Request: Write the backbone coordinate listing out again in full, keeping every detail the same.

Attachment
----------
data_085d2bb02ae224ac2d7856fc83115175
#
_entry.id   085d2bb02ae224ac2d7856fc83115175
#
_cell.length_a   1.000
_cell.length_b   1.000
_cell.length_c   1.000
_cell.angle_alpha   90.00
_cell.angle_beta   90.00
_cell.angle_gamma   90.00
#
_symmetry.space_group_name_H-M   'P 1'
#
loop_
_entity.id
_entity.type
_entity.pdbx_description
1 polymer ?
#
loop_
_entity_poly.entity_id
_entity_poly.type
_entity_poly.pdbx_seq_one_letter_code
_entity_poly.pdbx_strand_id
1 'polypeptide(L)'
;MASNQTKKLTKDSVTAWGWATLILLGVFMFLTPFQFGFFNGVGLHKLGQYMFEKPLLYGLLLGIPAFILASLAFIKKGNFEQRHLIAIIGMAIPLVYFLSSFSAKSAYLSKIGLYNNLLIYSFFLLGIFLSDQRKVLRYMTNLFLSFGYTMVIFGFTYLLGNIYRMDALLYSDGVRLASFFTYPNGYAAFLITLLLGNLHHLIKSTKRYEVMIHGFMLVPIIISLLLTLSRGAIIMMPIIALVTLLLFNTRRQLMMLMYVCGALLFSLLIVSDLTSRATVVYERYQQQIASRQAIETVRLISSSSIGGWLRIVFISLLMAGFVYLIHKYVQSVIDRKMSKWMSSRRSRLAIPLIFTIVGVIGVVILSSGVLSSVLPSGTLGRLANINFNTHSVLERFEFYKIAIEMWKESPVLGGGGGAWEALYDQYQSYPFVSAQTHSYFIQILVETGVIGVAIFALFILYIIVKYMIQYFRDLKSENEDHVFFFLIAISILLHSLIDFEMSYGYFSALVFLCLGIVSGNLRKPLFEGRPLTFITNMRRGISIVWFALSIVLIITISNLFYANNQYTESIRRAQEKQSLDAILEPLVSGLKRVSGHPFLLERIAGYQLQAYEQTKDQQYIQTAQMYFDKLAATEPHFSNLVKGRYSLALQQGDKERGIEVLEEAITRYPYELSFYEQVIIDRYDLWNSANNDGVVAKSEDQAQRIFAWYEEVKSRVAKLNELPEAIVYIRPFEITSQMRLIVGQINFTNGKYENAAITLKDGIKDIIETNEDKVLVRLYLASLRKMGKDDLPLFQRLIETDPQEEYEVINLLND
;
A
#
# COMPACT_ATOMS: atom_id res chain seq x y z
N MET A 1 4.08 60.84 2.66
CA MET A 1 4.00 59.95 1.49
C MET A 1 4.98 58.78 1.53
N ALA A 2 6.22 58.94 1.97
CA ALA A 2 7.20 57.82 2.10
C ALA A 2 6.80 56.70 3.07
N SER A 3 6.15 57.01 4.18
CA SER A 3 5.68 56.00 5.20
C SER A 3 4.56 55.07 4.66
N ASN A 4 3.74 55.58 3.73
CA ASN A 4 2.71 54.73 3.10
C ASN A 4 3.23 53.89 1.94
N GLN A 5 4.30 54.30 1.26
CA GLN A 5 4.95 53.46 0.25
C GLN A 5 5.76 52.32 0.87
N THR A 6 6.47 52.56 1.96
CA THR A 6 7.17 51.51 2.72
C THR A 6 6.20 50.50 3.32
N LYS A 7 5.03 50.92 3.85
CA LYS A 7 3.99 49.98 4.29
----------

data_085d2bb02ae224ac2d7856fc83115175
#
_entry.id   085d2bb02ae224ac2d7856fc83115175
#
_cell.length_a   1.000
_cell.length_b   1.000
_cell.length_c   1.000
_cell.angle_alpha   90.00
_cell.angle_beta   90.00
_cell.angle_gamma   90.00
#
_symmetry.space_group_name_H-M   'P 1'
#
loop_
_entity.id
_entity.type
_entity.pdbx_description
1 polymer ?
#
loop_
_entity_poly.entity_id
_entity_poly.type
_entity_poly.pdbx_seq_one_letter_code
_entity_poly.pdbx_strand_id
1 'polypeptide(L)'
;MASNQTKKLTKDSVTAWGWATLILLGVFMFLTPFQFGFFNGVGLHKLGQYMFEKPLLYGLLLGIPAFILASLAFIKKGNFEQRHLIAIIGMAIPLVYFLSSFSAKSAYLSKIGLYNNLLIYSFFLLGIFLSDQRKVLRYMTNLFLSFGYTMVIFGFTYLLGNIYRMDALLYSDGVRLASFFTYPNGYAAFLITLLLGNLHHLIKSTKRYEVMIHGFMLVPIIISLLLTLSRGAIIMMPIIALVTLLLFNTRRQLMMLMYVCGALLFSLLIVSDLTSRATVVYERYQQQIASRQAIETVRLISSSSIGGWLRIVFISLLMAGFVYLIHKYVQSVIDRKMSKWMSSRRSRLAIPLIFTIVGVIGVVILSSGVLSSVLPSGTLGRLANINFNTHSVLERFEFYKIAIEMWKESPVLGGGGGAWEALYDQYQSYPFVSAQTHSYFIQILVETGVIGVAIFALFILYIIVKYMIQYFRDLKSENEDHVFFFLIAISILLHSLIDFEMSYGYFSALVFLCLGIVSGNLRKPLFEGRPLTFITNMRRGISIVWFALSIVLIITISNLFYANNQYTESIRRAQEKQSLDAILEPLVSGLKRVSGHPFLLERIAGYQLQAYEQTKDQQYIQTAQMYFDKLAATEPHFSNLVKGRYSLALQQGDKERGIEVLEEAITRYPYELSFYEQVIIDRYDLWNSANNDGVVAKSEDQAQRIFAWYEEVKSRVAKLNELPEAIVYIRPFEITSQMRLIVGQINFTNGKYENAAITLKDGIKDIIETNEDKVLVRLYLASLRKMGKDDLPLFQRLIETDPQEEYEVINLLND
;
A
#
# COMPACT_ATOMS: atom_id res chain seq x y z
N MET A 1 4.08 60.84 2.66
CA MET A 1 4.00 59.95 1.49
C MET A 1 4.98 58.78 1.53
N ALA A 2 6.22 58.94 1.97
CA ALA A 2 7.20 57.82 2.10
C ALA A 2 6.80 56.70 3.07
N SER A 3 6.15 57.01 4.18
CA SER A 3 5.68 56.00 5.20
C SER A 3 4.56 55.07 4.66
N ASN A 4 3.74 55.58 3.73
CA ASN A 4 2.71 54.73 3.10
C ASN A 4 3.23 53.89 1.94
N GLN A 5 4.30 54.30 1.26
CA GLN A 5 4.95 53.46 0.25
C GLN A 5 5.76 52.32 0.87
N THR A 6 6.47 52.56 1.96
CA THR A 6 7.17 51.51 2.72
C THR A 6 6.20 50.50 3.32
N LYS A 7 5.03 50.92 3.85
CA LYS A 7 3.99 49.98 4.29